Thyroid System and Mitochondria

The TH system has multiple actions to protect mitochondria. Among them, the TH is an important regulator of the tumour suppressor p53. This protein network is activated under stress conditions such as AMI and enhances the mitochondrial pathway of cell death.46 p53 expression is blunted by microRNA 30a (miR-30a) through direct targeting.47 In the post-ischaemic setting the miR-30a levels drop, which contributes to p53 accumulation, enhanced mitochondrial dysfunction and bcl-2-like protein 4 (BAX) activation, with the result of extended myocardial cell loss. In the post-ischaemic setting, T3 treatment counteracts the decrease in miR-30a levels, thus limiting the activation of p53 and the cascade leading to mitochondrial injury and cell death in the border zone of MI.38

Translationally, in patients with de novo post-ischaemic HF within 1 year of AMI, the levels of p53-responsive microRNAs (miR-192, miR-194 and miR-34a) were elevated in the early phase of AMI and were associated with increased left ventricular diastolic dimension.48 Moreover, T3 can protect mitochondrial integrity through a mitochondrial adenosine triphosphate-dependent potassium pathway, and by increasing the expression of the peroxisome proliferator-activated receptor gamma coactivator 1-alpha (PGC-1 alpha) and the mitochondrial transcription factor A (mtTFA) in the border zone of infarction.31 These are key intracellular signals that control mitochondrial activity and biogenesis, and whose overexpression limits post-ischaemic left ventricular (LV) remodelling and preserves cardiac performance.49,50 Further T3 treatment preserves the expression of hypoxia-inducible factor 1-alpha (HIF-1 alpha), whose protective effect against reperfusion injury is mediated by inhibiting the mitochondrial opening of the PTP.7,8,51,52

Thyroid System and Foetal Recapitulation

During the evolution of HF, a foetal profile of gene expression is observed. This condition known as foetal recapitulation, is characterised by an isoform switch from the fast contracting alpha-myosin heavy chain to the slow beta-myosin heavy chain, by a decrease in sarco/ endoplasmic reticulum calcium ATPase (SERCA)/phospholamban (PLB) ratio, and also by the preference of glucose metabolism over fatty acids.51 At its onset in response to stress conditions, such as hypoxia or ischaemia and reperfusion injury, this mechanism may be beneficial to lower energy expenditure and oxygen consumption of the diseased myocardium. It is now understood that it may become maladaptive if continuously maintained.52,53 Altered expression of the TH receptor (TR) isoforms seems to contribute to the reactivation of the foetal transcriptional profile.54 Increased beta-myosin isoform expression, as well as impairment of calcium handling and cell contraction, were associated with the overexpression of unliganded TH receptor alpha 1 (TR alpha 1) in neonatal cardiomyocytes.55,56 Inhibition of T3 binding to TR alpha 1 prevented the differentiation of cardiac embryonic cells.57 Furthermore, phenylephrine administration in the absence of TH induced a switch of myosin isoform expression to a foetal pattern, which was associated to the redistribution of TR alpha 1 from the cytosolic to the nuclear compartment.57 The inhibition of the mammalian target of rapamycin (mTOR) signalling abolished this TR alpha 1 response and favoured cell atrophy.58 Recent evidence indicates that myosin isoform switching is under the control of a complex network of microRNA, including miR-208a and b and miRNA 499, that also presides over cardiac hypertrophy mechanisms.59 miR- 208 family b is a cardiac-specific miRNA enclosed within the myosin heavy chain (MHC) genes. Therefore, the expression of miR-208a and miR-208b is associated with the expression of the MHC alpha and MHC beta, respectively.59 T3 induces MHC alpha up-regulation and vice-versa downregulation of MHC beta.30 Deregulation of TH signalling in cardiac disease leads to inhibition of alpha-MHC and miRNA-208a expression, while in vitro treatment with THs significantly upregulates alpha-MHC and miRNA-208a and reduces beta-MHC and miRNA-208b expression, as well as miRNA-499.60 Based on this, physiological TH concentration seems necessary to guarantee adequate miRNA levels and to avoid foetal myosin isoform switching.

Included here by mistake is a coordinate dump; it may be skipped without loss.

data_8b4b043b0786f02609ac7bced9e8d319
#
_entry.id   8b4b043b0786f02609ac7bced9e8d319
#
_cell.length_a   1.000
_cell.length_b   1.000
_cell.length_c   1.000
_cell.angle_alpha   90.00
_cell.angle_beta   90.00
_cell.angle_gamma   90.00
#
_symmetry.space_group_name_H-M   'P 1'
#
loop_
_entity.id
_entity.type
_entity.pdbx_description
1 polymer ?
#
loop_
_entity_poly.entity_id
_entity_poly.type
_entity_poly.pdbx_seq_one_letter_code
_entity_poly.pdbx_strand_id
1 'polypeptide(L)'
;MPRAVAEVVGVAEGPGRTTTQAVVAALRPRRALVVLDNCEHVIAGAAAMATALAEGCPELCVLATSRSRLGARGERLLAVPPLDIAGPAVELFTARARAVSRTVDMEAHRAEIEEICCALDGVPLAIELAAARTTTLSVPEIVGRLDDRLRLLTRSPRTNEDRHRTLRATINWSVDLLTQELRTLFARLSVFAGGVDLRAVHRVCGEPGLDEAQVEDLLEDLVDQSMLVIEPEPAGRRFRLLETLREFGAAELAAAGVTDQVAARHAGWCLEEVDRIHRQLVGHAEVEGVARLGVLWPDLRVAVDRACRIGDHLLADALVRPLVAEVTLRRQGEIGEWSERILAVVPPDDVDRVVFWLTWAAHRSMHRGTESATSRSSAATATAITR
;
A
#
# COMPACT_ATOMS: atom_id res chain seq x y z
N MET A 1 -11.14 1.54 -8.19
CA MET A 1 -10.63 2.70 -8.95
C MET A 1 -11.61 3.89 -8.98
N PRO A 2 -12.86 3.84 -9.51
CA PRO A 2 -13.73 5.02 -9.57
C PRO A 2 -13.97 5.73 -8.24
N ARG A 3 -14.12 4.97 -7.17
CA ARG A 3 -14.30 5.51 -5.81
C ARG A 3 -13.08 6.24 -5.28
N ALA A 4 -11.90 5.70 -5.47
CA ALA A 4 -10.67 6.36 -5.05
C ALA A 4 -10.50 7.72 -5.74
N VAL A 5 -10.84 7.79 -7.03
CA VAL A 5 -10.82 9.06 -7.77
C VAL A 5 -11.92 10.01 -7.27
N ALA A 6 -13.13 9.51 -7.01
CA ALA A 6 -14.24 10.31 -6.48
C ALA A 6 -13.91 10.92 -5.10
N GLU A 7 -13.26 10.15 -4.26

Table 1: Experimental Conditions in which Thyroid Hormone Exert a Cardioprotective Effect

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Figure 1: A Synopsis of the Thyroid Hormone-mediated Cardioprotection

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Thyroid System and Myocardial Interstitium